ALVA — Angry hunters and landowners have sparked a state investigation of a Coweta man accused of organizing guided hunts on private Oklahoma land he didn’t own or lease. Hunters have complained for years to Oklahoma law enforcement authorities about deer and quail hunts organized by James Adam "A.J.” Jenkins. The complaints have come from western Oklahoma landowners as well as hunters located in North Carolina, Maryland, Arkansas and several other states. "To do that with people that carry guns is pretty stupid,” said Rob Sample, an Arkansas man who said he was part of a group of 12 hunters who were duped into paying Jenkins $20,000 in advance last spring for a quail hunt this coming November. "We’re not that kind ... but he could sure put together a lynch mob really easily if he weren’t careful.” Sample, 50, said his group tried unsuccessfully to get its money back after one of Jenkins’ guides called and warned them that Jenkins had repeatedly gotten hunters in trouble by putting them in situations where they were trespassing. Jenkins, 38, denies trying to defraud hunters. "I know there are several complaints and those are ... being managed,” Jenkins said. "Overwhelmingly our business is a legitimate business where we do well with most of our customers and we want to fix any problems that we’ve had. There’s definitely not some coordinated effort to try to run hunts where people don’t belong.”
History of problemsControversy surrounded Jenkins long before Sample’s group met up with him. Hunters who had been dropped off by Jenkins or his hired guides were caught trespassing on private property in Woods County on three separate occasions in October and November 2007. In a sworn affidavit, game ranger Terry Swallow described a heated meeting he and fellow game ranger Ben Bickerstaff had with "21 mad hunters” who all had paid $800 for a three-day hunt, only to discover that hunters had been "put on property that they did not have permission to hunt.” "A.J. Jenkins showed up to see what was wrong and the confrontation became so heated that Ben had to get between Jenkins and one of the hunters,” Swallow wrote. Jenkins subsequently was charged with four misdemeanor counts of hunting without permission. In April of this year, prosecutors dismissed all four counts. "They didn’t have a case to prosecute those tickets,” Jenkins said. However, Westline Ritter, assistant district attorney, said prosecutors dismissed the counts to avoid the potential of creating a double jeopardy situation after receiving additional evidence of more serious violations that might lead to felony charges. "The D.A.’s office continues to receive numerous phone calls from across the United States of ongoing criminal activity including guided hunts under various names and companies,” Ritter wrote in her April request to dismiss the counts. Big Cedar Hunts and Sandy River Whitetails are among the business names Jenkins reportedly has used. "There is an ongoing investigation by the attorney general’s office,” Ritter said. Jenkins has a history with the Oklahoma court system. He received a deferred sentence in 2002 on a Wagoner County felony charge of obtaining merchandise by bogus check and has had other bogus check charges and charges of defrauding innkeepers dismissed after paying back alleged victims.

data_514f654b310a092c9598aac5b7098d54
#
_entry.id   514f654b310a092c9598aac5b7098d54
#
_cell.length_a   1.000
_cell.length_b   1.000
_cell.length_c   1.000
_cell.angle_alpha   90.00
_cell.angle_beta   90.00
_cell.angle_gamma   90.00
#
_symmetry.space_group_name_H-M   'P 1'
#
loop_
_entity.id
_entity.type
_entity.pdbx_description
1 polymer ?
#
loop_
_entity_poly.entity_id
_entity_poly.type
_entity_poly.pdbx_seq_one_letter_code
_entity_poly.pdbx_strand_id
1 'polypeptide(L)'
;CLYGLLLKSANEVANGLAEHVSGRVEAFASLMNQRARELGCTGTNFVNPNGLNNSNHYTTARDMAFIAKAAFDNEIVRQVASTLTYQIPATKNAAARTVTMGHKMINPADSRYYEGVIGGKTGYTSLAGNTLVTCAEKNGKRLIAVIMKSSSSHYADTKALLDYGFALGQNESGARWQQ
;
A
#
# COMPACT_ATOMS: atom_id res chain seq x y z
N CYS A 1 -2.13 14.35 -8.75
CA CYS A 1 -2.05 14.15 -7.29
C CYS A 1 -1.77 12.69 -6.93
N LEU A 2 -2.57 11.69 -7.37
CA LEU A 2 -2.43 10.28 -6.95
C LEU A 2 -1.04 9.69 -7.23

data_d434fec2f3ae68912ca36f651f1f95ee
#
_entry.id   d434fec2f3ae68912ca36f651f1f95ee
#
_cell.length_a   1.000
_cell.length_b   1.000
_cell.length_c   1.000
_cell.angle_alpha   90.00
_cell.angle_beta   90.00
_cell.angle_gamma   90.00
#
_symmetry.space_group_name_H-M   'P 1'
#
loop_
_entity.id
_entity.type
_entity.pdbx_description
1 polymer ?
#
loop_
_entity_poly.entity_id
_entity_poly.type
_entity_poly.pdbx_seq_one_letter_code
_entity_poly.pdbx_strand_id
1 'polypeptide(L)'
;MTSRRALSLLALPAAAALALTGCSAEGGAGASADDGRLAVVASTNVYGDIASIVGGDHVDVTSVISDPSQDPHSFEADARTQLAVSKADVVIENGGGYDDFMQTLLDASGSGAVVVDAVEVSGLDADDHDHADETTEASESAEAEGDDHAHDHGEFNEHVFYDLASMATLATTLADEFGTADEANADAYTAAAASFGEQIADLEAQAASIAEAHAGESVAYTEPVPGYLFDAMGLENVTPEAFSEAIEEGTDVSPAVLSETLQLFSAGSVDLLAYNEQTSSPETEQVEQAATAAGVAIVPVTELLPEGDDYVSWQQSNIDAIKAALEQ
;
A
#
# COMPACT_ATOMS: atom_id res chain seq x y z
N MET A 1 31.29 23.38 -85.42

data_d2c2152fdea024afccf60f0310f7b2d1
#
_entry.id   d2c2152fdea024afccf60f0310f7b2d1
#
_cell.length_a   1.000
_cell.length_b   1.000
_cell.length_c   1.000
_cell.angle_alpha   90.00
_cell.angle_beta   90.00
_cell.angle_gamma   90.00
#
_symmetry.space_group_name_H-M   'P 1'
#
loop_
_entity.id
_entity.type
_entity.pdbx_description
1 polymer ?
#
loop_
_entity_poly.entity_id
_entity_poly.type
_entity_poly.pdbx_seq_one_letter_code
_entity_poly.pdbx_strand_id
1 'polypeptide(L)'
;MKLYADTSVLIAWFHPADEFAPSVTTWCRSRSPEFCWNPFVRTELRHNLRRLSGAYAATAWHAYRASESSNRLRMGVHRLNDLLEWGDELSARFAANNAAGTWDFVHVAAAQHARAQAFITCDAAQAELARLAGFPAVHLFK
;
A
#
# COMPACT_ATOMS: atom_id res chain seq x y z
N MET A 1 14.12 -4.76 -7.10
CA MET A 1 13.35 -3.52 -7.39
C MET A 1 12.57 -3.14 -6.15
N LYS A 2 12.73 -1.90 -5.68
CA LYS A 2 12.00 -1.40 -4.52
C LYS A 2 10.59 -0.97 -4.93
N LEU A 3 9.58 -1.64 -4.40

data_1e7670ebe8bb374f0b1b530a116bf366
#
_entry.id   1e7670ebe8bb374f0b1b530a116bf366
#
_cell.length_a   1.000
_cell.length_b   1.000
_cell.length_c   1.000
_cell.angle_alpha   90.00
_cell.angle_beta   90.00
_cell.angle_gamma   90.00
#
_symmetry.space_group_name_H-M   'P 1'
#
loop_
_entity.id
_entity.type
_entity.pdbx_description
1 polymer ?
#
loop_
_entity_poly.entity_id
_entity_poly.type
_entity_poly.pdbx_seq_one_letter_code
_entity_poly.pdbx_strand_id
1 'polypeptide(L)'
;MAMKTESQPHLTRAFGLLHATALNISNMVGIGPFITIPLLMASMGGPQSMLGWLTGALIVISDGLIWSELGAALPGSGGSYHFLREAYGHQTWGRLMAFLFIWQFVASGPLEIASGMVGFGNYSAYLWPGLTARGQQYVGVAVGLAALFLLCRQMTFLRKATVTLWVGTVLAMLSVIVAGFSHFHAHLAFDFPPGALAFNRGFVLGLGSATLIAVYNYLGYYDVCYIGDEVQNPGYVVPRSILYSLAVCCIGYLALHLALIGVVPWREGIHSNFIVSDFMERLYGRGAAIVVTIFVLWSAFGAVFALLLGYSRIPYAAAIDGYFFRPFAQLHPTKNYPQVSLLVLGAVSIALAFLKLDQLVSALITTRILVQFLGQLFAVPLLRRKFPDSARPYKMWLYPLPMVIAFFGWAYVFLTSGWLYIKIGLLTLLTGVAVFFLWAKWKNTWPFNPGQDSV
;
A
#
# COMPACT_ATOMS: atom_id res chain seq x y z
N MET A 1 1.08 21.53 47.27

‘Miscommunications’Jenkins thinks the controversy surrounding him is being blown out of proportion. "There’s been a few miscommunications in the past, but those are not the norm,” Jenkins said. "We have done a very large volume of business and the wide majority of it has been without any issue.” Jenkins said refunds for bad experiences are considered on a case by case basis, and he will follow through on refund promises he has made. He said his hunting business is ongoing.
Upset huntersGary Quigg, a North Carolina bow hunter, said he was part of a group of 12 that went on a three-day "trophy deer hunt” set up by Jenkins. Most members of the group paid $800 each to participate. "It was a disaster of a hunt,” he said. "Multiple members of the group got yelled at and kicked off property that it turned out he did not have permission to hunt on.” Quigg said he and other hunters found themselves in dangerous situations after being placed out in small fields with other hunters they didn’t know about. John Groendyke, a state wildlife commissioner of more than 30 years, said complaints about Jenkins "have been going on for several years.” He said there is no licensing requirement for hunting guides, but the Wildlife Department would support one.